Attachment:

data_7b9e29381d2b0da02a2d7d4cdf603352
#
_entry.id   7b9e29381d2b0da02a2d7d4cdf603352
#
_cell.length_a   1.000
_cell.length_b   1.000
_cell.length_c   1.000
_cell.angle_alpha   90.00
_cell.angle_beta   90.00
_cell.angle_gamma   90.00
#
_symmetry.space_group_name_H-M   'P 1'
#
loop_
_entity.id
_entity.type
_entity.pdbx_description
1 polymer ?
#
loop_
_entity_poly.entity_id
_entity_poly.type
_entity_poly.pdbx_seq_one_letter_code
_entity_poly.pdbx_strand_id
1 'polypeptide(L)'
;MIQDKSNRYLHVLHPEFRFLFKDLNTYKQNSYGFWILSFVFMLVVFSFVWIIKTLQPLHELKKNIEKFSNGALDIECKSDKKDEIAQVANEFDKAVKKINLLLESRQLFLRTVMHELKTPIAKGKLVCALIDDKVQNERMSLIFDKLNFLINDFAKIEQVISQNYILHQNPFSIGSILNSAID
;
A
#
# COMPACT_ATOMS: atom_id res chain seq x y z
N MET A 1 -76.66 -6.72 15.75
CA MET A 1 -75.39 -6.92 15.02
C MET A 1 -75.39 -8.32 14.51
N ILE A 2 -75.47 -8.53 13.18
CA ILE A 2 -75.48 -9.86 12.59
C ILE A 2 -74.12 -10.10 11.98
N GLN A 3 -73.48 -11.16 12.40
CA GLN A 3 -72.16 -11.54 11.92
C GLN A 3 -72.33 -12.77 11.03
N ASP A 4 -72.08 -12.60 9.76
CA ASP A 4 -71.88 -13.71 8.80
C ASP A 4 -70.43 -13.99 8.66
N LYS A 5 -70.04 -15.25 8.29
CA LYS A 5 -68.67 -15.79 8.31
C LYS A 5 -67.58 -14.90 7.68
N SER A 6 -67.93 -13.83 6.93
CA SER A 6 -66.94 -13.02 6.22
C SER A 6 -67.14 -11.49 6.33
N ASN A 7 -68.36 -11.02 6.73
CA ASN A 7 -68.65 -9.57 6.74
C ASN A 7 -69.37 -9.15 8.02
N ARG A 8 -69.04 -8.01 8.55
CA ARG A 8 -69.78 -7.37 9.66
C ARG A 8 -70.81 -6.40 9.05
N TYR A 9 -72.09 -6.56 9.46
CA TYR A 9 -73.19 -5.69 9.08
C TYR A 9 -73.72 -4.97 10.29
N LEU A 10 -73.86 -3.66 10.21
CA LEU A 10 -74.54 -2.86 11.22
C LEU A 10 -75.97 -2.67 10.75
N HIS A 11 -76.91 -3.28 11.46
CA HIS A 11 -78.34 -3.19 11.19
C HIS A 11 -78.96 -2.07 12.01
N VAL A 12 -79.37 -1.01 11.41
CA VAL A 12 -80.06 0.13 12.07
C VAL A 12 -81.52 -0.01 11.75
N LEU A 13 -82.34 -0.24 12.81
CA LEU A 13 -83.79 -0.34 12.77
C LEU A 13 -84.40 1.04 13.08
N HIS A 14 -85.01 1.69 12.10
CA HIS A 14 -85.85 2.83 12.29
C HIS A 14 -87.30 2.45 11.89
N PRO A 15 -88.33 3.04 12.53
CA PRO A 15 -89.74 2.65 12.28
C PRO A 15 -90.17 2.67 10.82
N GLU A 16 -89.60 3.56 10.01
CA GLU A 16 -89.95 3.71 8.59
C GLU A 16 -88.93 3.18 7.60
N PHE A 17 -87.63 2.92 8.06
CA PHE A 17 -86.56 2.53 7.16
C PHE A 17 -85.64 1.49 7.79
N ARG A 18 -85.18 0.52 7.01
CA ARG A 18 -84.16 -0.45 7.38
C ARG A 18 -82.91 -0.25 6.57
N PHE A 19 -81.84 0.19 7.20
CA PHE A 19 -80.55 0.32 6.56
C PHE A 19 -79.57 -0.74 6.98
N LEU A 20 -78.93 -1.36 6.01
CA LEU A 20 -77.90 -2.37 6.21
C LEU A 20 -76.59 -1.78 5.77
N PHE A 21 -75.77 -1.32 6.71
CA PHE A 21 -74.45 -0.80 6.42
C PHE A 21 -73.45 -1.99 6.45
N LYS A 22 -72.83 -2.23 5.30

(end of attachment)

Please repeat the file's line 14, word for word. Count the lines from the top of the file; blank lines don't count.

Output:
loop_